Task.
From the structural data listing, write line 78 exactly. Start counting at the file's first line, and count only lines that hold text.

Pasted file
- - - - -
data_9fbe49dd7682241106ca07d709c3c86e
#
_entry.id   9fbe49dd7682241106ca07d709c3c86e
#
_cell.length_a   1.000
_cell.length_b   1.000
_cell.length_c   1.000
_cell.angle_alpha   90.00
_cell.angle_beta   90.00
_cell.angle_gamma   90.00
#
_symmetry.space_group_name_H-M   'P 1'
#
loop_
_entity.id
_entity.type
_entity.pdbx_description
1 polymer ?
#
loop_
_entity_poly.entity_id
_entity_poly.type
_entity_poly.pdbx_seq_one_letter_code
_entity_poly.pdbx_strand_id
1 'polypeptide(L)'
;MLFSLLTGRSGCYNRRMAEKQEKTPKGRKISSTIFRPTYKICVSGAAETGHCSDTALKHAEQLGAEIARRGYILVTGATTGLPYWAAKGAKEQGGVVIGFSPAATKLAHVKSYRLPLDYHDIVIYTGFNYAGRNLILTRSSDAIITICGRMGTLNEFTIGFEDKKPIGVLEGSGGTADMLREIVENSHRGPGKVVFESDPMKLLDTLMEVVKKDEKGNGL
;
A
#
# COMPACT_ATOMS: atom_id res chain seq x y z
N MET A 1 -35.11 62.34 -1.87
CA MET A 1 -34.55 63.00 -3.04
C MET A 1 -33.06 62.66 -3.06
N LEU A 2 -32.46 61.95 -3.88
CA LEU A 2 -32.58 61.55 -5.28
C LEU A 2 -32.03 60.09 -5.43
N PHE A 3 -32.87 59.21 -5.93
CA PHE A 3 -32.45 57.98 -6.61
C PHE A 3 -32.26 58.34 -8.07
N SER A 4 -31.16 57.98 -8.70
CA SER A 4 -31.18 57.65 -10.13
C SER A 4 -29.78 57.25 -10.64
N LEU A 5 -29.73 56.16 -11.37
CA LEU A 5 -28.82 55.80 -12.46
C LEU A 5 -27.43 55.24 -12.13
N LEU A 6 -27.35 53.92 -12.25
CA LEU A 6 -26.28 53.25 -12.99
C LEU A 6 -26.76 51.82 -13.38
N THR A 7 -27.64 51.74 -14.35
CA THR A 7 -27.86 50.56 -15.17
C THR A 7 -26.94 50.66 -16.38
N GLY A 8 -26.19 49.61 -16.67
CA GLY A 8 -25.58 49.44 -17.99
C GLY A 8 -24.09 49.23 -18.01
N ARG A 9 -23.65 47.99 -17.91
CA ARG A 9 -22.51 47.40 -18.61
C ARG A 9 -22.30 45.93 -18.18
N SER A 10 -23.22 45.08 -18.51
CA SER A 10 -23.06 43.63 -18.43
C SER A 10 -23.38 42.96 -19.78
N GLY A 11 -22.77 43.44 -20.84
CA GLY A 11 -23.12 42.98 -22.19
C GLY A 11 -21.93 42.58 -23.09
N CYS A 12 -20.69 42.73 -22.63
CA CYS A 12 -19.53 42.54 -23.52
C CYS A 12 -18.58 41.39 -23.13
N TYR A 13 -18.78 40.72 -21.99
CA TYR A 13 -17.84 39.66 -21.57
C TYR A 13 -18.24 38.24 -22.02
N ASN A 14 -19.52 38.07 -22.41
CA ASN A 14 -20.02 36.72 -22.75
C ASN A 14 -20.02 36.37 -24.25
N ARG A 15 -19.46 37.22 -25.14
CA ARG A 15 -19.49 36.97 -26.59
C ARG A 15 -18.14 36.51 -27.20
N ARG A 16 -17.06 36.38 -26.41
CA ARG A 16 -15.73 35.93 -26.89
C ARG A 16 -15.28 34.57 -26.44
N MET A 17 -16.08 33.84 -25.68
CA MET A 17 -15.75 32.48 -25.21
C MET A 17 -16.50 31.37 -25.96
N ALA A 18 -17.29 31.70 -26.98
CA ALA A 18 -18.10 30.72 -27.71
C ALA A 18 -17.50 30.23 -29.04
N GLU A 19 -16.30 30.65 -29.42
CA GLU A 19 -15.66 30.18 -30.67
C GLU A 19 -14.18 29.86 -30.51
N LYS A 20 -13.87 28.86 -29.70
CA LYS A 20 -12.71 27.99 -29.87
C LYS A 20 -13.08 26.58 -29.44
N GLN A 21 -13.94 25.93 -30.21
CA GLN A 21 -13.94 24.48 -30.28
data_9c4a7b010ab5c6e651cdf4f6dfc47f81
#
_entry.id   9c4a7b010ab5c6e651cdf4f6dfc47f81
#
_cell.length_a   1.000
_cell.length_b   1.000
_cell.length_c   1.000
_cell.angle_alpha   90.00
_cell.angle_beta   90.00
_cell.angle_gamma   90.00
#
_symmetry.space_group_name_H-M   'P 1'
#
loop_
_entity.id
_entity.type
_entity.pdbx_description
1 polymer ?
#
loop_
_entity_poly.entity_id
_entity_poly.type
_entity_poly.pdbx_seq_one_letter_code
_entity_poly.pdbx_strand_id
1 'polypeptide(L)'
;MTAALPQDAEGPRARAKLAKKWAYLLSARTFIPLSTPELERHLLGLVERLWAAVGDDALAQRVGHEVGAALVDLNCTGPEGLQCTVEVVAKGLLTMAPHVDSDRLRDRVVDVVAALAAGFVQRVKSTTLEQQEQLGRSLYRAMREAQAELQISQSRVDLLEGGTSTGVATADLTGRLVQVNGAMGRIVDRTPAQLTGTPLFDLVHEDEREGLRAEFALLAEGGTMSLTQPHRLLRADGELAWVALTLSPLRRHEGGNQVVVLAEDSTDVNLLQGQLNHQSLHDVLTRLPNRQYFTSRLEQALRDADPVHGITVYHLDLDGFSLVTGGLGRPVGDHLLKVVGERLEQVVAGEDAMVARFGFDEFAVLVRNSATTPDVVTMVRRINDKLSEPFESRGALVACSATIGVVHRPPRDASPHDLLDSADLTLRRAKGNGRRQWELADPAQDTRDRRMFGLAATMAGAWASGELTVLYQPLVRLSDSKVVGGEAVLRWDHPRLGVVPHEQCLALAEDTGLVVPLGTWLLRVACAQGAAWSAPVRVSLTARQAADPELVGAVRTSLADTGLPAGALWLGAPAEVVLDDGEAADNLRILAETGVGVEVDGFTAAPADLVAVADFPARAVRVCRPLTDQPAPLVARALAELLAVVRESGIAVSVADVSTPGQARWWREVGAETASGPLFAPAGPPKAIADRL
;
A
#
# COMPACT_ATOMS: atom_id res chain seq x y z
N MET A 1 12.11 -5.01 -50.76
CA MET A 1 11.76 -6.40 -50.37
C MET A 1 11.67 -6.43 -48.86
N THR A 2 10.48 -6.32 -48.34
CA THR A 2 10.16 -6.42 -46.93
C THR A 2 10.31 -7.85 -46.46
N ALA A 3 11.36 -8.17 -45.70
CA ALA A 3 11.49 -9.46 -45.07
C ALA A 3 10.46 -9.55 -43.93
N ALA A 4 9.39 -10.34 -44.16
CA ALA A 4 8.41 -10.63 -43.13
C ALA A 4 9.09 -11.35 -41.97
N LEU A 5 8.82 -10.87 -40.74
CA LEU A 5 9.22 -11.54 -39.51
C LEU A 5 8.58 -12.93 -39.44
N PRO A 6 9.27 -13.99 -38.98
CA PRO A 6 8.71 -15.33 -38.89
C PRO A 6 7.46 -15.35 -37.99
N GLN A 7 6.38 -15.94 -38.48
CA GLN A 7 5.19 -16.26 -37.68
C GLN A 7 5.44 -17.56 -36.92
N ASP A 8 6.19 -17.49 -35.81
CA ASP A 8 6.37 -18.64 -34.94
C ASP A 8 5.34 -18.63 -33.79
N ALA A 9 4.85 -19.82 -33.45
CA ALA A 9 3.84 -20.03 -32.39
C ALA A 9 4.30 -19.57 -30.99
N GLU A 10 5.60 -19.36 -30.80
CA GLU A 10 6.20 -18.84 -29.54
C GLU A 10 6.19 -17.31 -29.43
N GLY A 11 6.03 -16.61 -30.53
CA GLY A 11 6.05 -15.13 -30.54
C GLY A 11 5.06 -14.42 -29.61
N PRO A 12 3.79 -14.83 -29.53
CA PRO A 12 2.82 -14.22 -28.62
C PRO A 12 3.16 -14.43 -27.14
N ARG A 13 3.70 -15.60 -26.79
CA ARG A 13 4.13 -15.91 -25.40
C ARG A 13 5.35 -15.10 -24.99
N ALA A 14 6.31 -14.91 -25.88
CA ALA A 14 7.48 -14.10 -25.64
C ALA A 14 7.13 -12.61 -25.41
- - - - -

C ARG A 16 -15.28 34.57 -26.44